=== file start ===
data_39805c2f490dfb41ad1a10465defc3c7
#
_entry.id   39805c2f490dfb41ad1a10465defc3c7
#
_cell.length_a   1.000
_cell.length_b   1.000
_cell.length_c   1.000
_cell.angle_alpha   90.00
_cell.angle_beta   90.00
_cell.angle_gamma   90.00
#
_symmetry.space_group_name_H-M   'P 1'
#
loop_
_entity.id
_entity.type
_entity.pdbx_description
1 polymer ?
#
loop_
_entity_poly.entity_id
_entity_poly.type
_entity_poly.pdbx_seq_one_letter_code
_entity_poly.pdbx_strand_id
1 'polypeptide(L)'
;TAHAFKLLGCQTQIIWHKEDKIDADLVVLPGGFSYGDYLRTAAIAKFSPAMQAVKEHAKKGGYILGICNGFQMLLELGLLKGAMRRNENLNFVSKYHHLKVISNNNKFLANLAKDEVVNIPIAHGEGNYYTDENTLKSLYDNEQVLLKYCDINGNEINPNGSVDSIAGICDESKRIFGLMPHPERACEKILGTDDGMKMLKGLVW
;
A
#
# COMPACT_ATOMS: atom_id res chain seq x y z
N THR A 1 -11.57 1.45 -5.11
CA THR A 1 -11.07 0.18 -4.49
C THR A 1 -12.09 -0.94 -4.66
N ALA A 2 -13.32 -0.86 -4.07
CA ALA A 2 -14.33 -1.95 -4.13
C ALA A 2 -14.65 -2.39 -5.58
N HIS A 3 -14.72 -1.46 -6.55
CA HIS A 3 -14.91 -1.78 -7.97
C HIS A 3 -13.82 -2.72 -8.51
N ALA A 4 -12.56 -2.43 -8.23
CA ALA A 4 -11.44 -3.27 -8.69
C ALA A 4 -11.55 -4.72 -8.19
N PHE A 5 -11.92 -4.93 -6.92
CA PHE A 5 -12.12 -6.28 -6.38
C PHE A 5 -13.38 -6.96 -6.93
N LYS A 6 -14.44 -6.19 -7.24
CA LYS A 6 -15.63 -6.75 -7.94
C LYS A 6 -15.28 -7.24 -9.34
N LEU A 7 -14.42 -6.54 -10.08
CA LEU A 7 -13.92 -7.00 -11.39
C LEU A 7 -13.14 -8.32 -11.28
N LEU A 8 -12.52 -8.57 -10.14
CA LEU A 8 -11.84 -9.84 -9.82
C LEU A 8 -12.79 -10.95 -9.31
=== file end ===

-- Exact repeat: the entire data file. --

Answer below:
data_39805c2f490dfb41ad1a10465defc3c7
#
_entry.id   39805c2f490dfb41ad1a10465defc3c7
#
_cell.length_a   1.000
_cell.length_b   1.000
_cell.length_c   1.000
_cell.angle_alpha   90.00
_cell.angle_beta   90.00
_cell.angle_gamma   90.00
#
_symmetry.space_group_name_H-M   'P 1'
#
loop_
_entity.id
_entity.type
_entity.pdbx_description
1 polymer ?
#
loop_
_entity_poly.entity_id
_entity_poly.type
_entity_poly.pdbx_seq_one_letter_code
_entity_poly.pdbx_strand_id
1 'polypeptide(L)'
;TAHAFKLLGCQTQIIWHKEDKIDADLVVLPGGFSYGDYLRTAAIAKFSPAMQAVKEHAKKGGYILGICNGFQMLLELGLLKGAMRRNENLNFVSKYHHLKVISNNNKFLANLAKDEVVNIPIAHGEGNYYTDENTLKSLYDNEQVLLKYCDINGNEINPNGSVDSIAGICDESKRIFGLMPHPERACEKILGTDDGMKMLKGLVW
;
A
#
# COMPACT_ATOMS: atom_id res chain seq x y z
N THR A 1 -11.57 1.45 -5.11
CA THR A 1 -11.07 0.18 -4.49
C THR A 1 -12.09 -0.94 -4.66
N ALA A 2 -13.32 -0.86 -4.07
CA ALA A 2 -14.33 -1.95 -4.13
C ALA A 2 -14.65 -2.39 -5.58
N HIS A 3 -14.72 -1.46 -6.55
CA HIS A 3 -14.91 -1.78 -7.97
C HIS A 3 -13.82 -2.72 -8.51
N ALA A 4 -12.56 -2.43 -8.23
CA ALA A 4 -11.44 -3.27 -8.69
C ALA A 4 -11.55 -4.72 -8.19
N PHE A 5 -11.92 -4.93 -6.92
CA PHE A 5 -12.12 -6.28 -6.38
C PHE A 5 -13.38 -6.96 -6.93
N LYS A 6 -14.44 -6.19 -7.24
CA LYS A 6 -15.63 -6.75 -7.94
C LYS A 6 -15.28 -7.24 -9.34
N LEU A 7 -14.42 -6.54 -10.08
CA LEU A 7 -13.92 -7.00 -11.39
C LEU A 7 -13.14 -8.32 -11.28
N LEU A 8 -12.52 -8.57 -10.14
CA LEU A 8 -11.84 -9.84 -9.82
C LEU A 8 -12.79 -10.95 -9.31